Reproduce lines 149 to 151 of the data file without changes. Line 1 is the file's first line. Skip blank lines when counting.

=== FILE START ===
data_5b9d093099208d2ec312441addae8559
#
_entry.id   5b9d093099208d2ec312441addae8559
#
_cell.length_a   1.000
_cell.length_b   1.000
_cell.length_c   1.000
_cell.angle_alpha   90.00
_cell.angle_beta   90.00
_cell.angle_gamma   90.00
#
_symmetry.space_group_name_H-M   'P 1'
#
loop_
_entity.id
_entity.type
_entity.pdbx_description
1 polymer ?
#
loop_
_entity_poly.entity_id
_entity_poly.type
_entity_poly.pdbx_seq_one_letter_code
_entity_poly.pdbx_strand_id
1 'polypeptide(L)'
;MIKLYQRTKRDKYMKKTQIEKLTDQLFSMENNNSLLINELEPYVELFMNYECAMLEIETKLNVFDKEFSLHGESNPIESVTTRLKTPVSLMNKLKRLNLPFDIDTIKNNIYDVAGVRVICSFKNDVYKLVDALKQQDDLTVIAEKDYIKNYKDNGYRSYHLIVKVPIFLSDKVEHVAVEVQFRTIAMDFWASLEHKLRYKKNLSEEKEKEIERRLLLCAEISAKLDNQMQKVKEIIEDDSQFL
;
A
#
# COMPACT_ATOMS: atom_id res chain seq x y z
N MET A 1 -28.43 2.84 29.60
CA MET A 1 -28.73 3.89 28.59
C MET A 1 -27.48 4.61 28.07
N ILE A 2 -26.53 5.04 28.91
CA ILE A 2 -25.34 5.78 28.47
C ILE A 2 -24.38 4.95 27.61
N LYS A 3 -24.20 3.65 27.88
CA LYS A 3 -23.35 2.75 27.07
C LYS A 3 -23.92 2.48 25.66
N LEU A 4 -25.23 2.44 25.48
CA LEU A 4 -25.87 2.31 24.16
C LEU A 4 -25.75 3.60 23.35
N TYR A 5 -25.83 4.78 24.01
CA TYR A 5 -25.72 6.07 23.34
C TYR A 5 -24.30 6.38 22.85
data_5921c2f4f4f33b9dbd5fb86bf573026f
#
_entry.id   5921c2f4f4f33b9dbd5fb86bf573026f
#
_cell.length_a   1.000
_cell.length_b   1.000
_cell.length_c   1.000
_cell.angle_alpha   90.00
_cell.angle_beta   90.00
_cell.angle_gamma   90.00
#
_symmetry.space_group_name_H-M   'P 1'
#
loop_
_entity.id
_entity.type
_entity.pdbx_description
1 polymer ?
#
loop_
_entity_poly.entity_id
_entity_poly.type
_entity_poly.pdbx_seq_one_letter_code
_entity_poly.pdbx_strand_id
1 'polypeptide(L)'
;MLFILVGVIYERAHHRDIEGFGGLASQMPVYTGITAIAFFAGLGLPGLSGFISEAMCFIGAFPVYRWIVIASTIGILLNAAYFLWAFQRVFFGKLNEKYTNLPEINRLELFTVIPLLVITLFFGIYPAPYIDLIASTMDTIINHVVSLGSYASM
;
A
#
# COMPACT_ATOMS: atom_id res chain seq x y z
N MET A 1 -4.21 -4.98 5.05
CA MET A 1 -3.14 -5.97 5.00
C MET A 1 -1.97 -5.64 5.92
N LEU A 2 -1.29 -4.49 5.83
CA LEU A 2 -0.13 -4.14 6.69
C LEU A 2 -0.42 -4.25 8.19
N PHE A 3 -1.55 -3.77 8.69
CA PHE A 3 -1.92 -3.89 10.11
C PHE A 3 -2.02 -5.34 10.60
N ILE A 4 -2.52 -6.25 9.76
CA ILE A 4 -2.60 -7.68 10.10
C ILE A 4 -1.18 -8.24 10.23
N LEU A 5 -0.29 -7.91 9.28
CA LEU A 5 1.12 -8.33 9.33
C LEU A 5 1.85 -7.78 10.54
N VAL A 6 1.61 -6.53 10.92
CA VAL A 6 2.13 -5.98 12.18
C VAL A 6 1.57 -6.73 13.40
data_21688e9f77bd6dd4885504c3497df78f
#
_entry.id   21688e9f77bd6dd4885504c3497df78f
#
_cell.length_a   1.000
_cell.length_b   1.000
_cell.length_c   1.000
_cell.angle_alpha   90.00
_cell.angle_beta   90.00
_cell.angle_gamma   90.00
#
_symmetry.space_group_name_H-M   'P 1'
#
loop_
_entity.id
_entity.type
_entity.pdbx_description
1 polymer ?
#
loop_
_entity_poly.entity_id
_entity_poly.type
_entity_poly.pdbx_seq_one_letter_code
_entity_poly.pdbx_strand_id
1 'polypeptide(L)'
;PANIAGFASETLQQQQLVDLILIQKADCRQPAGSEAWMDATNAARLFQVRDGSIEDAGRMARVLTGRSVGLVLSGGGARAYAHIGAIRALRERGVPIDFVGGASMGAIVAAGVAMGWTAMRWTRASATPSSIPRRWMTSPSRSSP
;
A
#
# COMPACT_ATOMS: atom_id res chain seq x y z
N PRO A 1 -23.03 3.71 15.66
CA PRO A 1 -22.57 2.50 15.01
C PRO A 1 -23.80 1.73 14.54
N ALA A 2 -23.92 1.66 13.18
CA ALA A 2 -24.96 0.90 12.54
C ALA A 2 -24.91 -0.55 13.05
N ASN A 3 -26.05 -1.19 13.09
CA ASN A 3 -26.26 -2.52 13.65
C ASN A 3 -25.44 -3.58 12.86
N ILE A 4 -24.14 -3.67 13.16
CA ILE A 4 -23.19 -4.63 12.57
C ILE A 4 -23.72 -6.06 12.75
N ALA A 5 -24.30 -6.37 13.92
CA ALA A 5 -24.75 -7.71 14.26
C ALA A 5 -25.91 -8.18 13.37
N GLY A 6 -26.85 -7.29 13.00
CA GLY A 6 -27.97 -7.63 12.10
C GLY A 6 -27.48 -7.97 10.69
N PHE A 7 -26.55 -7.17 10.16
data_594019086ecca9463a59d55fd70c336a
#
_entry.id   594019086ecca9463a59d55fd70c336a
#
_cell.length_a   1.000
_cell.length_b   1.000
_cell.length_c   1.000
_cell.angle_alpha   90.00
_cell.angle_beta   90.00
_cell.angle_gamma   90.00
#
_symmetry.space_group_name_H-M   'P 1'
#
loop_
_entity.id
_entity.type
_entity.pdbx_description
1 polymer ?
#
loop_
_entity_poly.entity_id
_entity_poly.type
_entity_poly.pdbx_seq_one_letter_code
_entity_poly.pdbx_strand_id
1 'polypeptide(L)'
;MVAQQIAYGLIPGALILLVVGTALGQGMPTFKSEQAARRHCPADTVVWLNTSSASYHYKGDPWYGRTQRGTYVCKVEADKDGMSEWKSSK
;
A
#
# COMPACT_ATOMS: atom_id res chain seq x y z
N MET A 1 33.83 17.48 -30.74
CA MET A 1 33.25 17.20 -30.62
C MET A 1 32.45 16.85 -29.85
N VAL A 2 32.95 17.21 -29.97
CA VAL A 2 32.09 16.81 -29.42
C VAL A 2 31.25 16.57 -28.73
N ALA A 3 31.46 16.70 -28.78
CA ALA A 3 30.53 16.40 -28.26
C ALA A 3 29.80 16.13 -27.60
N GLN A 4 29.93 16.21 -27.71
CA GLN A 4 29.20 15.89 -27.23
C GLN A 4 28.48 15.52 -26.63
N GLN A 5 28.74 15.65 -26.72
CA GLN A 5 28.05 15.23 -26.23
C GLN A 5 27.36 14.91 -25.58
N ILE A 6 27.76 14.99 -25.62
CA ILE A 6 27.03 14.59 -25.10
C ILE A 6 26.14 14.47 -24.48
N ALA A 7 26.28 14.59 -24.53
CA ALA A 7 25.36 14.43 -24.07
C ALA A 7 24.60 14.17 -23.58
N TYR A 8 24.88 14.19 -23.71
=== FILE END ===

_cell.length_c   1.000
_cell.angle_alpha   90.00
_cell.angle_beta   90.00